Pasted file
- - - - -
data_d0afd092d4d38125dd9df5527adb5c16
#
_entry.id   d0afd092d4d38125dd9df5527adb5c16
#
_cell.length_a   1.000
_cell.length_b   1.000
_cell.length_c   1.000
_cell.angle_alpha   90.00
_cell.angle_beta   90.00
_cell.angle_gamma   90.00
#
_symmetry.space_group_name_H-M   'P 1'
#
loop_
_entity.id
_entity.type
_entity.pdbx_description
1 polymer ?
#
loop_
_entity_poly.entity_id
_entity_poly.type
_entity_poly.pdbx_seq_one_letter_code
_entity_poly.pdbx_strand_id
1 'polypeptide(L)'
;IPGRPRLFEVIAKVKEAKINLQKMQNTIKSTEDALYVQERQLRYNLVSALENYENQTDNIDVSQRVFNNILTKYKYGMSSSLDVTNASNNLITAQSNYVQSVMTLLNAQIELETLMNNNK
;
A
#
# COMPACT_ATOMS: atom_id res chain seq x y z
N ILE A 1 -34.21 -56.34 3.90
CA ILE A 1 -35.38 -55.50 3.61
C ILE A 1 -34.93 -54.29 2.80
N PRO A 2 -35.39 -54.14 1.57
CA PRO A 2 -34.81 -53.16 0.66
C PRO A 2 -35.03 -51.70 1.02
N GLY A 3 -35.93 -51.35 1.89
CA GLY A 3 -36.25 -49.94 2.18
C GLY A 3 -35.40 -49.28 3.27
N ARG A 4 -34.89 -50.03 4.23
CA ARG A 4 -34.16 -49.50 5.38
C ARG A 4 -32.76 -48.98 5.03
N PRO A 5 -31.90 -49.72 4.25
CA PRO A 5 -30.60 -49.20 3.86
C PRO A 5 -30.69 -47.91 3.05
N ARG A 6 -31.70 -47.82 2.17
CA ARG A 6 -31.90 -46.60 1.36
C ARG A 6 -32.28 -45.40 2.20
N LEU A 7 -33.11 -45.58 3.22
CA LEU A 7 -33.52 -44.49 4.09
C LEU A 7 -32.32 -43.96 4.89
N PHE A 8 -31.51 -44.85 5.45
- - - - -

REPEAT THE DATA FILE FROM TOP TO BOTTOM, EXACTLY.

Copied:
data_d0afd092d4d38125dd9df5527adb5c16
#
_entry.id   d0afd092d4d38125dd9df5527adb5c16
#
_cell.length_a   1.000
_cell.length_b   1.000
_cell.length_c   1.000
_cell.angle_alpha   90.00
_cell.angle_beta   90.00
_cell.angle_gamma   90.00
#
_symmetry.space_group_name_H-M   'P 1'
#
loop_
_entity.id
_entity.type
_entity.pdbx_description
1 polymer ?
#
loop_
_entity_poly.entity_id
_entity_poly.type
_entity_poly.pdbx_seq_one_letter_code
_entity_poly.pdbx_strand_id
1 'polypeptide(L)'
;IPGRPRLFEVIAKVKEAKINLQKMQNTIKSTEDALYVQERQLRYNLVSALENYENQTDNIDVSQRVFNNILTKYKYGMSSSLDVTNASNNLITAQSNYVQSVMTLLNAQIELETLMNNNK
;
A
#
# COMPACT_ATOMS: atom_id res chain seq x y z
N ILE A 1 -34.21 -56.34 3.90
CA ILE A 1 -35.38 -55.50 3.61
C ILE A 1 -34.93 -54.29 2.80
N PRO A 2 -35.39 -54.14 1.57
CA PRO A 2 -34.81 -53.16 0.66
C PRO A 2 -35.03 -51.70 1.02
N GLY A 3 -35.93 -51.35 1.89
CA GLY A 3 -36.25 -49.94 2.18
C GLY A 3 -35.40 -49.28 3.27
N ARG A 4 -34.89 -50.03 4.23
CA ARG A 4 -34.16 -49.50 5.38
C ARG A 4 -32.76 -48.98 5.03
N PRO A 5 -31.90 -49.72 4.25
CA PRO A 5 -30.60 -49.20 3.86
C PRO A 5 -30.69 -47.91 3.05
N ARG A 6 -31.70 -47.82 2.17
CA ARG A 6 -31.90 -46.60 1.36
C ARG A 6 -32.28 -45.40 2.20
N LEU A 7 -33.11 -45.58 3.22
CA LEU A 7 -33.52 -44.49 4.09
C LEU A 7 -32.32 -43.96 4.89
N PHE A 8 -31.51 -44.85 5.45